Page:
Well, so, uhm, I'm published, I think, and also not.
My entries into the Rattle Poetry Contest were all rejected, but something I sent to Unadorned Press was accepted for publication.  I took the Rattle rejection rather hard.  I had lots of support (and one guy at work who said, "What, do you think you are that good?"  To which I got to reply simply, "Yes.") from you all here and in FBlandia and my local writer's group.  One person in my group had been a reader for a small press.  He told me that it was easy to discard the stuff that was poor, but among the good works the decision process of what made the cut was more arbitrary.  Often times pieces he would champion wouldn't make it.
The Unadorned Press situation is cloudy.  I had sent them two poems and was informed of acceptance by being tagged in a photo on Facebook.  No email message,  no indication of which poems were accepted.  I have a feeling that this is a very small press, maybe just one guy in New Hampshire who, if I send him $5, will send me what looks like a plastic file folder for a term paper with my work and about ten other poets.

So, the question remains:  What do I want?
And that is where I am right now.  I was reminded by my writer's group that I do have an audience, I have readers already.  And for that I am grateful.  What would being published or not being published change about that?  I still feel this sort of desire to be acknowledged and given a stamp of approval by some unknown "them."  Meh. 
And, why the picture of Jimmy Page?
It's a fairly arbitrary addition to this post, but when I was trolling around the interweb, I came across this picture on someone's page of "Things I Like" or some such, and I thought,  "Yeah, I like that, too."  So,  just a random picture of Jimmy Page reading someone's horoscope in a random world.

Sunday, September 18, 2011

in that bed with Dena

There where you stir the sugar insufferable,
incessant, you stir it.  Hard crystals dissolve,
handfuls of blazing white go milky and soft,
hot blue lips lovingly kiss and sing radiantly under
your copper.   Your ping hammered kettle turns solid
to liquid.  Melting chains form as you work
the Rosary {Sotto Voce} Queen of Heaven
The Mysteries                            Joy & Pain        
                        slowly added,
washing down gems, precious blessings
And the turmoil slows, bubbles slack and link,
dragging like school-less summer days, shoe-less
in hot amber.  Sticking all the little tics,
once thrown high as branches,     hair whips
               rain sheets and lung-lust cries,     
                        click clipped as
                   errant bugs and bees.

You are on the fault line.           Plates are shifting.
Under the sweet bunch grass, a Vireo gray and small,
secretive you whistle          then listen.
The colors change        The desert painted
               Tongues of flame
    waver in your wild white eyes:

                    You hold
                        Waiting waiting

                   Pinching the grain
                       The salt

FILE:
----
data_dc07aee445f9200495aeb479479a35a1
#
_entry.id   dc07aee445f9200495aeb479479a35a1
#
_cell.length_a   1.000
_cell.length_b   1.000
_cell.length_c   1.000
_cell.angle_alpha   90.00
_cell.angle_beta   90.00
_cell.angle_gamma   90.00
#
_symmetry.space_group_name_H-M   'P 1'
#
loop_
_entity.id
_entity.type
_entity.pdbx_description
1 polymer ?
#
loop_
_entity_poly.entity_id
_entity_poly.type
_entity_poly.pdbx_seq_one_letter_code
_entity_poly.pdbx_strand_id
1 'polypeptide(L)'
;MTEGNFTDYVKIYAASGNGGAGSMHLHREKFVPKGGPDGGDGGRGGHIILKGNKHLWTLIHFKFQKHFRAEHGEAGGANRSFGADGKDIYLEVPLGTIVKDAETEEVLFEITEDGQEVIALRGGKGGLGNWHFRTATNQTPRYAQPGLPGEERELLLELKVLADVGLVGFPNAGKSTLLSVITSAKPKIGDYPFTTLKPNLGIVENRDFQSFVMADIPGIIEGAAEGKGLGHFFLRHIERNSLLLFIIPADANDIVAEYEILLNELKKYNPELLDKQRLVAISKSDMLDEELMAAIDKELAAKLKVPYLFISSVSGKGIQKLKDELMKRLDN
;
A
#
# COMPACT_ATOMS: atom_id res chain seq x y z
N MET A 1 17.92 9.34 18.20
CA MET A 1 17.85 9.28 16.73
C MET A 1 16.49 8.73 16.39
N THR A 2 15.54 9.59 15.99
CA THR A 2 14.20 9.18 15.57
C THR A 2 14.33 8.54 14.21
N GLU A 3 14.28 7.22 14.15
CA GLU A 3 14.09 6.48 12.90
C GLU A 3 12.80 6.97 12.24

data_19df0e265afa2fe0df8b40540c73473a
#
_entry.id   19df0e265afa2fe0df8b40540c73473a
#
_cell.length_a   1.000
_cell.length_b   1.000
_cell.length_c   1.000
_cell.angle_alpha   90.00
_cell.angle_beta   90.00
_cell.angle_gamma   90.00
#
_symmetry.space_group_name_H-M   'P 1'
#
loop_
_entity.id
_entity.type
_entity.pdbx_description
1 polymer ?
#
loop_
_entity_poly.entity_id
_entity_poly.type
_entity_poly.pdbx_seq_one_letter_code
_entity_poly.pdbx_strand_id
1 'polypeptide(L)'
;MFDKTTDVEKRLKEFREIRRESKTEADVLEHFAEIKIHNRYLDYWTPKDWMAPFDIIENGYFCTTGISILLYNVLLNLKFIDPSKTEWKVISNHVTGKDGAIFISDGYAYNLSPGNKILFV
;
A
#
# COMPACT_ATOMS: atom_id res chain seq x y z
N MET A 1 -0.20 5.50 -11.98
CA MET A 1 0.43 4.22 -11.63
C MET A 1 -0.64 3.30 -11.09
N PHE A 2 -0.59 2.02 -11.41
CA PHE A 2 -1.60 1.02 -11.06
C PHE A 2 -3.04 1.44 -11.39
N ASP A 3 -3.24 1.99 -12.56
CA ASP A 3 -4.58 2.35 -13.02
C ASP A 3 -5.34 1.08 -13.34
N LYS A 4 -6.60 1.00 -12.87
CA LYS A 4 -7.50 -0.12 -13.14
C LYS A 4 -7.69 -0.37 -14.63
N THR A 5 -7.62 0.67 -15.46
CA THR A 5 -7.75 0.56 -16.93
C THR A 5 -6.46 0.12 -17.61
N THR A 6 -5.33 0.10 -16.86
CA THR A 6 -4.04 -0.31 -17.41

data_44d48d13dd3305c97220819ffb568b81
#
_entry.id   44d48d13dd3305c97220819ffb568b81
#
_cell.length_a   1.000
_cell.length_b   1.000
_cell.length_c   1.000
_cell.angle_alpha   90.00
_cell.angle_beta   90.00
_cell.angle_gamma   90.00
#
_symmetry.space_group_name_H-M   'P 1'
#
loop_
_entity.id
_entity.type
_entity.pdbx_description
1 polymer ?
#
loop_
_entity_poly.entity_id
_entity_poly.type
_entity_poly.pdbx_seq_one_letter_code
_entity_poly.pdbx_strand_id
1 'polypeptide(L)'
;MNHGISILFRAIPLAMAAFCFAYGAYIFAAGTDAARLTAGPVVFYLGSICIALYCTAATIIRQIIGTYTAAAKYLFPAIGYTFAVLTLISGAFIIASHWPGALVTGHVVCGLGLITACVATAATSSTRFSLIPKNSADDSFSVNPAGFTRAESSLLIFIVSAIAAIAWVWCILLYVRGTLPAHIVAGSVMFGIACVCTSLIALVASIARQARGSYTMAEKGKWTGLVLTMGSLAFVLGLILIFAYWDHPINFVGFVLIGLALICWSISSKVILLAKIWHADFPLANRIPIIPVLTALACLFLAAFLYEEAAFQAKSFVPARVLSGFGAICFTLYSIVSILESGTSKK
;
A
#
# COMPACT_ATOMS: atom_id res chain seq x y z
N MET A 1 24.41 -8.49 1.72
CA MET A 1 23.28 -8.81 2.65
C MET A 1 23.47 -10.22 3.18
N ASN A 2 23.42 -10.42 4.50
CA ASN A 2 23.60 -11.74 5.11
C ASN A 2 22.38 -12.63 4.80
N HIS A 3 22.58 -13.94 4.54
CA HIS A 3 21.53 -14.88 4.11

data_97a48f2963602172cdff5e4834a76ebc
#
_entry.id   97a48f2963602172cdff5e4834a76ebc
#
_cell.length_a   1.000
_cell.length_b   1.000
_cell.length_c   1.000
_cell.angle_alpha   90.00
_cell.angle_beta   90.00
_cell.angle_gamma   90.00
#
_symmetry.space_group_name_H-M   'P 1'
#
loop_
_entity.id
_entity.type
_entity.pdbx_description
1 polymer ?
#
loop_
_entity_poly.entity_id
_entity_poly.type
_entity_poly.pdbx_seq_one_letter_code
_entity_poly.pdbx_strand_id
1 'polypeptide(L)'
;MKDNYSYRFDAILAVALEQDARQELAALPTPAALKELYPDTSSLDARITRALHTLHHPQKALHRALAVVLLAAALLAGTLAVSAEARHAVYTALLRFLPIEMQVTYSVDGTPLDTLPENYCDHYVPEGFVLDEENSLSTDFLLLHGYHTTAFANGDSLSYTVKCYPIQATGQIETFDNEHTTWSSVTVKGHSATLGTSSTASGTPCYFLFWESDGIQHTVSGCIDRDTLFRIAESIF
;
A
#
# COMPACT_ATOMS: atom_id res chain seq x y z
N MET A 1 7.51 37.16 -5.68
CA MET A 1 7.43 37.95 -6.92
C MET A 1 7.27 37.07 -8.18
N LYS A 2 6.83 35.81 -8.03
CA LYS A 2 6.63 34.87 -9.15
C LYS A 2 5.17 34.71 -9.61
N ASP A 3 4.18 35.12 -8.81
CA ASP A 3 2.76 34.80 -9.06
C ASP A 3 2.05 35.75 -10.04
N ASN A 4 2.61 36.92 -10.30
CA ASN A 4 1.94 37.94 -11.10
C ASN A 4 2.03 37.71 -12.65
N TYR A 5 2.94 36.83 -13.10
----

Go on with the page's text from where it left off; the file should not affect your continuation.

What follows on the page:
The pink rose
                   The tiny blade
                       The straw
              The stone
                               You drop

Thursday, August 11, 2011

no cigarettes at all, no champagne on your birthday

For Stacy

My dear girl,
I don’t know any prayers for the dead.
I can only burn the cedar wood
as the arbor vitae is engulfed in the last light,
then blow out the candles,
exhaling your name.

Osiris resisted you once before
as you were lying intubated
and mummified after your accident,
but now he sucks the lime
and bleeds green for you.
Sweet stalks of wheat
line your vessel for the other side.
Moss roses crown your curls.
The Mourning Cloak butterfly,
in clinging ink shadows,
falls from its fluttering sky
as I place loosestrife
and hyssop
and the last of the warm day
lilies by your pink bauble face,
kissing you good-bye.

Monday, August 1, 2011

Contests & Competition

I took the big (for me) step of submitting a few poems to a contest and a few more to an open call for submissions to a small press.  I haven't submitted anything for publication in 30 years or so when I had the temerity to send my works to Poetry and American Poetry Review.  My rejection notices commented that my style was clever, but scattered, or some such.

Yesterday I was jumping around like a bug on a hot rock, hastily editing and formatting poems to email by deadlines of August 1st.  I felt as though I were submitting tax forms.  I crossed my fingers and hoped that I had "done it right."  Today I wonder what all my anxiety was about.  I felt the fear of judgment, that my work wouldn't be "good enough."  I felt the fear of finality--is this the final edit, or could this poem use more polishing?  So, I'm left with questions about what I want, why am I doing what I do.  I don't have high hopes of "winning."  It was important for me to just take this step and see what happens. 

I was pushed into doing this by a friend who is always telling me to submit my work, that my imagistic style is what the market wants.  I don't know.  What is the market?  Is it a closed system of incestuous MFA logrolling?    I think online blogging has changed my market.  I enjoy reading and following blogs.  Small press and self-publishing seem to make sense.  If you have an online following, why not sell them your chapbook?  Why not find a like-minded soul who can illustrate it?  

Anyway, curious about other's thoughts on this.  Yesterday, I felt as though I were sending my children off into the netherworld without sweaters or galoshes, but today I am thinking, "What's the big deal?"  Either I get published by a small press or a magazine, or I don't.  Does that change what I want to do?
I still want to work on my craft.  Posting online and getting feedback and support and reading other blogs is the most helpful poetry workshop I've been in.